Swans are arguably one of the longest running experimental acts with a constantly evolving style and a revolving cast of characters. Anchored around the madness and genius of Michael Gira, Swans has tested its audience from their brutal no wave material of the early to mid '80s, their gothic and neofolk sound of the early '90s, up until their first dissolution around the time of their highly experimental 1996 work, Soundtracks for the Blind. Following Swans return in 2010, they became quite a different beast. While their first record since their reformation showed a lot of the acoustic sounds of Gira's other project, the Angels of Light, 2012's The Seer is where this incarnation of Swans began to show their unique aesthetic; twisted and hypnotic epic length compositions.
The Glowing Man is meant to close out this incarnation of Swans, and complete a trilogy of sorts, beginning with The Seer and followed by 2014's excellent To Be Kind (my favorite album of that year). I say a trilogy because these records share a lot in terms of sonic qualities and lyrical content, though each has its own nature. The Seer was the darkest of all; To Be Kind was the most straight forward and aggressive; and The Glowing Man is the most subtle, hypnotic, and possibly most difficult of the trilogy.
The difficulty lies in the album's density. There's a lot to unpack here, and a lot of subtle incremental builds and instrumental colors that add a lot of nuance to these 20+ minute tracks. Where as To Be Kind had some pretty straightforward songs like 'Oxygen' or 'A Little God in My Hands', these songs are a little bit more imposing, and take some time to really settle in. That's not to say there aren't some tracks that aren't immediately moving, though. The title track's groove is undeniable, the strange strings at the beginning of 'Cloud of Unknowing' were very engaging, and 'When Will I Return?' had me on the verge of tears the first time I heard it. Sung by Michael Gira's wife Jennifer, the track explores her past history of sexual assault, which must have taken a lot of courage to sing and relive in the music, It's really a reflection of the experience and a celebration of her survival, and a super powerful one at that, and definitely a highlight of the record for me.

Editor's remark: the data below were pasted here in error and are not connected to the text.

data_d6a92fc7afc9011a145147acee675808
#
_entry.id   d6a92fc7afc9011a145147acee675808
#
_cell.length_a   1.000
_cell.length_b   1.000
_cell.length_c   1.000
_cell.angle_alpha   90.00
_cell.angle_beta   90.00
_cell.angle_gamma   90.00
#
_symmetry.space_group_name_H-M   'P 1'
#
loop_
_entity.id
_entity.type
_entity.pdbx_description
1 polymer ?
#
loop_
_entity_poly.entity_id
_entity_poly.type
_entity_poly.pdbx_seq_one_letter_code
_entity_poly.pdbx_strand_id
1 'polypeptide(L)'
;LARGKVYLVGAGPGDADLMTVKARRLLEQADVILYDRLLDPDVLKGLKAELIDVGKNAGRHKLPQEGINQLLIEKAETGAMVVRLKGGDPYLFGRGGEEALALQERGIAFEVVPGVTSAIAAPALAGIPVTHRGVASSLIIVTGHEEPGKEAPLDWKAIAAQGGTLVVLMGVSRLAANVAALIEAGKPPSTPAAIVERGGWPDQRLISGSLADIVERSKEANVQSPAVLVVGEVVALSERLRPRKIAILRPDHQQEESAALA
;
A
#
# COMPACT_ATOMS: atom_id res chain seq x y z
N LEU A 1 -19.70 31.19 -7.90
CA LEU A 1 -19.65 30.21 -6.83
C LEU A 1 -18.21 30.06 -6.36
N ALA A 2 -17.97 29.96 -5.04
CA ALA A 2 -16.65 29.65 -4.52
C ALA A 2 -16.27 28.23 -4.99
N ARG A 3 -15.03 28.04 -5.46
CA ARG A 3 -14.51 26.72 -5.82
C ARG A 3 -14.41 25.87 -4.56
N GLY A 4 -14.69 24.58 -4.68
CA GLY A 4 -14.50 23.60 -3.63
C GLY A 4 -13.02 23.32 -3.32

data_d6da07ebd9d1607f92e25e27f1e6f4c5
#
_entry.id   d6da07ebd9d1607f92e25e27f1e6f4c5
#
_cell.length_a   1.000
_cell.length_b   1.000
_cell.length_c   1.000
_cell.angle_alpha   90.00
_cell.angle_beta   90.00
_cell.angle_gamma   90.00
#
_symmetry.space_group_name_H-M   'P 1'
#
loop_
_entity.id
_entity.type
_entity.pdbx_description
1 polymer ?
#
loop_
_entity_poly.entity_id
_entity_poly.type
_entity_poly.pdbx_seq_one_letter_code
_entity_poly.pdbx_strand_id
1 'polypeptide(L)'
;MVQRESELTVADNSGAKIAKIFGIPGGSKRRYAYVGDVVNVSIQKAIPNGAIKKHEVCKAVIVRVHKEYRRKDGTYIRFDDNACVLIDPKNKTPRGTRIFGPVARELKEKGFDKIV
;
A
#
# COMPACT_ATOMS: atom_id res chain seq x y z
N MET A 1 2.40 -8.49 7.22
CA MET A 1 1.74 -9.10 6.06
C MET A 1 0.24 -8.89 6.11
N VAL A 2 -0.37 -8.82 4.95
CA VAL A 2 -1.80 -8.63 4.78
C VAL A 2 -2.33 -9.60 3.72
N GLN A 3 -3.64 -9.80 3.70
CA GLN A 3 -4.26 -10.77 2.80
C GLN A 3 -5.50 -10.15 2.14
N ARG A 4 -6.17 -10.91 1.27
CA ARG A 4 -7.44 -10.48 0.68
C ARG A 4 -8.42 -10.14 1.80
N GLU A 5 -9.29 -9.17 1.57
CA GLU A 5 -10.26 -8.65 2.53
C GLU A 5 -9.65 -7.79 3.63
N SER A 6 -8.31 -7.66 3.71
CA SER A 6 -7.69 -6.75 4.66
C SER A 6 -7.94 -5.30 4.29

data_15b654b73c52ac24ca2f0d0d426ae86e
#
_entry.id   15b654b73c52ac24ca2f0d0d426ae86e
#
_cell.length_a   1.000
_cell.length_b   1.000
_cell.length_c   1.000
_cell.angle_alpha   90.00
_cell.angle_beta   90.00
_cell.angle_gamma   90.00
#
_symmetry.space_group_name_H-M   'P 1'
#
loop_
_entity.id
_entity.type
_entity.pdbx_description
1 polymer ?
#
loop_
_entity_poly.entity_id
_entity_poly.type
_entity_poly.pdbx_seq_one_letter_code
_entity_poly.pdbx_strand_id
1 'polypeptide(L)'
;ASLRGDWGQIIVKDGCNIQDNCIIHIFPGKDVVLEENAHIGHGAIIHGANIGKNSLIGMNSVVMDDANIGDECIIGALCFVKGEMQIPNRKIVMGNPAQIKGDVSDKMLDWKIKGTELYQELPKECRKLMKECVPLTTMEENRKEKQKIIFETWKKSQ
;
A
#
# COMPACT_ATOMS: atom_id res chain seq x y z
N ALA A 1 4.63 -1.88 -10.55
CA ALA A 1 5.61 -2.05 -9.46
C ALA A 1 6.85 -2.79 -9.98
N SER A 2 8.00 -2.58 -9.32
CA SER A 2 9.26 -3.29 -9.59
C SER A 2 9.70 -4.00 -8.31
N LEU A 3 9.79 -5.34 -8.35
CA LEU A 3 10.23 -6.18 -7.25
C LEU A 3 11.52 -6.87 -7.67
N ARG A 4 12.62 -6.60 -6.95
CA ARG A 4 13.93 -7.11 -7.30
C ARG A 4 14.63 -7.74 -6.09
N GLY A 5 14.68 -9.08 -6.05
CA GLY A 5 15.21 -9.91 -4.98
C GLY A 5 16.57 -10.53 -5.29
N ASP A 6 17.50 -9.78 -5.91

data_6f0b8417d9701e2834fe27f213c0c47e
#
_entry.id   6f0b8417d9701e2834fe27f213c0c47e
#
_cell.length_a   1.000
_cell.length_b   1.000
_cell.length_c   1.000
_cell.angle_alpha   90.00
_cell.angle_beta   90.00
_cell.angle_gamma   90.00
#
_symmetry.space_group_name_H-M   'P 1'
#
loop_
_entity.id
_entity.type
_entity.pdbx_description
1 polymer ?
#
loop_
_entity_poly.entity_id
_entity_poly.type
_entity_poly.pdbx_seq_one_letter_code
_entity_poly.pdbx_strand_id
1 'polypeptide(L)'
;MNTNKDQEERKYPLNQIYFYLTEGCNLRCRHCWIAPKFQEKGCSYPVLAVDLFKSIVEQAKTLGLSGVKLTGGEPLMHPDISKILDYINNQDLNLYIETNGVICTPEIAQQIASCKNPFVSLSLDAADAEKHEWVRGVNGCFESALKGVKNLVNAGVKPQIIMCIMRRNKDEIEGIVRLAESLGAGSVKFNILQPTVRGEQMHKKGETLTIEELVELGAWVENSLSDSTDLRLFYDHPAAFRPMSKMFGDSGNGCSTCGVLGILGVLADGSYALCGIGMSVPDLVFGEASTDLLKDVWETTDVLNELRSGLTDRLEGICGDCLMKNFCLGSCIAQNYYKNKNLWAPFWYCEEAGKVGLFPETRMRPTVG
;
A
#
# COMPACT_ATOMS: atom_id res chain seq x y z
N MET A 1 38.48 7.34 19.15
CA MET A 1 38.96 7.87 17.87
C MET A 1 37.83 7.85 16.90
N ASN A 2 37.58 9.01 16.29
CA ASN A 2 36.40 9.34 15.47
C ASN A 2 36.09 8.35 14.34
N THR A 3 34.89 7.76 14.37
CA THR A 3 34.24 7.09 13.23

For those who are listening to this and aren't quite getting into it, my advice would be to give it some time. This isn't an album that grabs you, but an album that you immerse yourself in, and let it take control. It really does put you in a trance at some points. It's ability to hypnotize is pretty astounding. Overall, I think this is a great way for this version of Swans to go out, and though I don't currently think it bests To Be Kind for me (though it may have higher peak moments than that album), I could see it growing on me as I spin it more and more. This is definitely one of those albums that will grow on you.
Out of a total of five stars, I give this album:
What did you think of The Glowing Man? Did it live up to your expectations? What albums are you currently listening to that you can't get enough of? Check back soon for more reviews.
"Copyright Disclaimer Under Section 107 of the Copyright Act 1976, allowance is made for "fair use" for purposes such as criticism, comment, news reporting, teaching, scholarship, and research. Fair use is a use permitted by copyright statute that might otherwise be infringing. Non-profit, educational or personal use tips the balance in favor of fair use."